- Wetland enhancement
- Hardened dune systems
- Shoreline plantings
- Maritime forest restorations
- Earthen berms
It’s important to note that these tactics are designed as a risk-reduction strategy. This approach aims to reduce the impacts of coastal flooding and shoreline erosion, restore and enhance ecosystems, and increase social resilience by improving waterfront access.
Marsh creation and sidecast dredging activity at the Prime Hook Restoration Project in Delaware.
Protecting Prime Hook
Further south, the restoration of the Prime Hook National Wildlife Refuge along Delaware Bay, one of the largest tidal marsh restoration projects in the eastern United States, has been recently completed.
Here, Hurricane Sandy opened a new breach in the barrier island and wreaked havoc on the 10,000-acre tidal marsh/barrier beach ecosystem. The storm destroyed this sensitive habitat for migratory birds, fish, and other wildlife, further degrading this already battered wetlands area.
By engineering in a way that complements—rather than opposes—nature, our team focused on reestablishing a critical habitat in a way that will support the ongoing rejuvenation of the wetlands ecosystem.
Our work on this project includes placing approximately 1.1 million cubic yards of sand from an offshore borrow area along the shoreline. We reconstructed a 40-foot-wide dune, 150-foot beach berm, and back-bay marsh platform.
The marsh restoration portion of the project included dredging 30 miles of conveyance channels and “thin layer” disposal of 600,000 cubic yards of sediment to help manage and restore the flow of tidal currents. Through our work in the refuge, managed by the U.S. Fish and Wildlife Service, we have helped establish ecosystems to give the habitat strength to endure, adapt, and thrive in the face of future storms.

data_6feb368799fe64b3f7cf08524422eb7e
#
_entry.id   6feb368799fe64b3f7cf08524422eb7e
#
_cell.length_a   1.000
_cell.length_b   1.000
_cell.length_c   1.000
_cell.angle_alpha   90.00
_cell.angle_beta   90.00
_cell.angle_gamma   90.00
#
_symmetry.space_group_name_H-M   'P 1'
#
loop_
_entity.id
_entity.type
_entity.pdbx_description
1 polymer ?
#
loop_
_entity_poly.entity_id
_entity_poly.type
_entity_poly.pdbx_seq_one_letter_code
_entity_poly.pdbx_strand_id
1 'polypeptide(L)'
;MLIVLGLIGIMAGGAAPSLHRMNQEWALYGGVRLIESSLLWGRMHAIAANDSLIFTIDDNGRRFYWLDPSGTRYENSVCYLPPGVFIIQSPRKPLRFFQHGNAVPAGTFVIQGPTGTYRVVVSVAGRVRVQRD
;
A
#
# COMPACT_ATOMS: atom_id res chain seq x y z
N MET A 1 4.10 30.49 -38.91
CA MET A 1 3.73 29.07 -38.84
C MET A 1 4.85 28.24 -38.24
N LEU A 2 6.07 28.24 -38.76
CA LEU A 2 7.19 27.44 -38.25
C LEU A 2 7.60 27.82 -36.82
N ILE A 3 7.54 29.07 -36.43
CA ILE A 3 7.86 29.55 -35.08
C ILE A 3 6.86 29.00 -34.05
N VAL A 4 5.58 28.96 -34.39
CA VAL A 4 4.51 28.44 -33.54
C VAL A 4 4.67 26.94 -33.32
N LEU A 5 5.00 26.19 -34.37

A living shoreline was created along Phoenix Park and the Camden County Municipal Utilities Authority wastewater treatment facility in New Jersey to promote resiliency and improve water quality, among other benefits.
Nurturing nature in Camden
While many think of living shorelines as existing environments where damaged habitats are being restored, there is also great opportunity to introduce new natural features to heavily impacted areas of shoreline. Take our work in South Camden, New Jersey, as an example.
This project includes the creation of a living shoreline along Phoenix Park and the Camden County Municipal Utilities Authority wastewater treatment facility. The goal of the project is to develop an innovative living shoreline along the Delaware River that will achieve shore stabilization, create estuary habitat, introduce flora and fauna, promote resiliency, and improve water quality.
Nature-based solutions at work
From New England to the Southeast, many communities are embracing nature-based solutions to work with natural ecosystems in protecting and strengthening our resiliency network of shorelines. As we prepare for this hurricane season, we look forward to studying how these strengthened shorelines will continue to naturally evolve and thrive.
About the AuthorMore Content by Jeff Tabar